Q: I can't turn on the TV or shop for a stroller without hearing about titanium. When did it get so darn hot?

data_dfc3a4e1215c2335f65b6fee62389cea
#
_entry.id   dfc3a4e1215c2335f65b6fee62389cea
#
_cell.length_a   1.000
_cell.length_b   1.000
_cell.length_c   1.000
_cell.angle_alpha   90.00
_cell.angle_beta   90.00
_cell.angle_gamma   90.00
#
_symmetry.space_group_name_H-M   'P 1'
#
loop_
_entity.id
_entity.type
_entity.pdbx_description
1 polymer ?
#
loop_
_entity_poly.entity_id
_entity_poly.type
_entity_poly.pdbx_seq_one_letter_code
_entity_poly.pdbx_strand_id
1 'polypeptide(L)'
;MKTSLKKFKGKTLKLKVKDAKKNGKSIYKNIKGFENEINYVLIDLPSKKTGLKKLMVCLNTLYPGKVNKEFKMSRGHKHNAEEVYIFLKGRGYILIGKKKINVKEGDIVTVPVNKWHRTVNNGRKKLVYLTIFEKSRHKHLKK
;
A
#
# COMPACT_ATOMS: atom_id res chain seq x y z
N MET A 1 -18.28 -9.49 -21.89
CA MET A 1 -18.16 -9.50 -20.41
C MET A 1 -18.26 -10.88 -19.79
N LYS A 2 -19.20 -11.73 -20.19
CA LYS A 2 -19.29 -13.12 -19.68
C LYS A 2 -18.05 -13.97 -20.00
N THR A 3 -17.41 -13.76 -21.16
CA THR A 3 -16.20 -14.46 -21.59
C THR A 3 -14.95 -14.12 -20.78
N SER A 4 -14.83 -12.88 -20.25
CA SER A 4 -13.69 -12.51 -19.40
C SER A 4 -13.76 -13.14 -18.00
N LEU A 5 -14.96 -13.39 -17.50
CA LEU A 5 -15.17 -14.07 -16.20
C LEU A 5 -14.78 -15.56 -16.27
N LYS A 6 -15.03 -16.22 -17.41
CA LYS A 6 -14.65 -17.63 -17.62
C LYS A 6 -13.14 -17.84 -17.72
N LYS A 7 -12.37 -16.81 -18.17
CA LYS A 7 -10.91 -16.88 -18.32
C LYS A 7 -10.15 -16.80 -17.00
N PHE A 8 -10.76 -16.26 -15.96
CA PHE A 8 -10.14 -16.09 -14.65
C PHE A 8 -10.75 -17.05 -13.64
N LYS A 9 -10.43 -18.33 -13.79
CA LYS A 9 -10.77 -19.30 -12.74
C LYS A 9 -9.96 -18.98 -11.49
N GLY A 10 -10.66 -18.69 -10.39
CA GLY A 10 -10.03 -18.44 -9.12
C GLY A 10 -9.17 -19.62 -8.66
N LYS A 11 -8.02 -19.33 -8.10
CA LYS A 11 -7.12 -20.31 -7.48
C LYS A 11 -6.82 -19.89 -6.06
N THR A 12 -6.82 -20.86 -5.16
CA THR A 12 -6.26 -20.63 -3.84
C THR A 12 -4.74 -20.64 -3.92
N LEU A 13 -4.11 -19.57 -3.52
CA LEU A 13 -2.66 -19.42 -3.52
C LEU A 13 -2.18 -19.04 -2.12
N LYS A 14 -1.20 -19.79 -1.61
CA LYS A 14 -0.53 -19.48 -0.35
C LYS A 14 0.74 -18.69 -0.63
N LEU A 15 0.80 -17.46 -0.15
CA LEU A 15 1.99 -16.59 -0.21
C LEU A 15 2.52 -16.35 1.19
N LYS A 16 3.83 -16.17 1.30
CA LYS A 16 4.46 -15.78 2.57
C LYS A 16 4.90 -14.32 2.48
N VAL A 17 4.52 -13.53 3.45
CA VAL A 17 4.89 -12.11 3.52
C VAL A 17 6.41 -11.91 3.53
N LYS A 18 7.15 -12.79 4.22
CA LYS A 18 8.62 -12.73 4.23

A: As the fourth most abundant metal in the earth's crust, titanium surely deserves the attention it is enjoying. The birth of titanium cool probably started in 1997, when architect Frank Gehry used it in abundance for the Guggenheim Museum in Bilbao, Spain. Until then, the metal had been largely under cover. During the cold war, it was used primarily to build aircraft. When this need abated, the titanium industry promoted its other uses. Up to four times as strong as steel and half the weight, titanium is ideal for tennis rackets and skis. More cost-efficient ways to cut the metal were developed after golfers clamored for titanium clubs in the mid-'90s, and now you can buy titanium binoculars, phones and strollers. The metal encases the new IBM ThinkPad X Series and the Macintosh PowerBook G4, which besides making both look sleek is thought to protect against data loss, since titanium is almost nonmagnetic. Alas, Gehry may have moved on. Asked to build a new branch of the Guggenheim, he warned museum-board members not to "fix" themselves on titanium.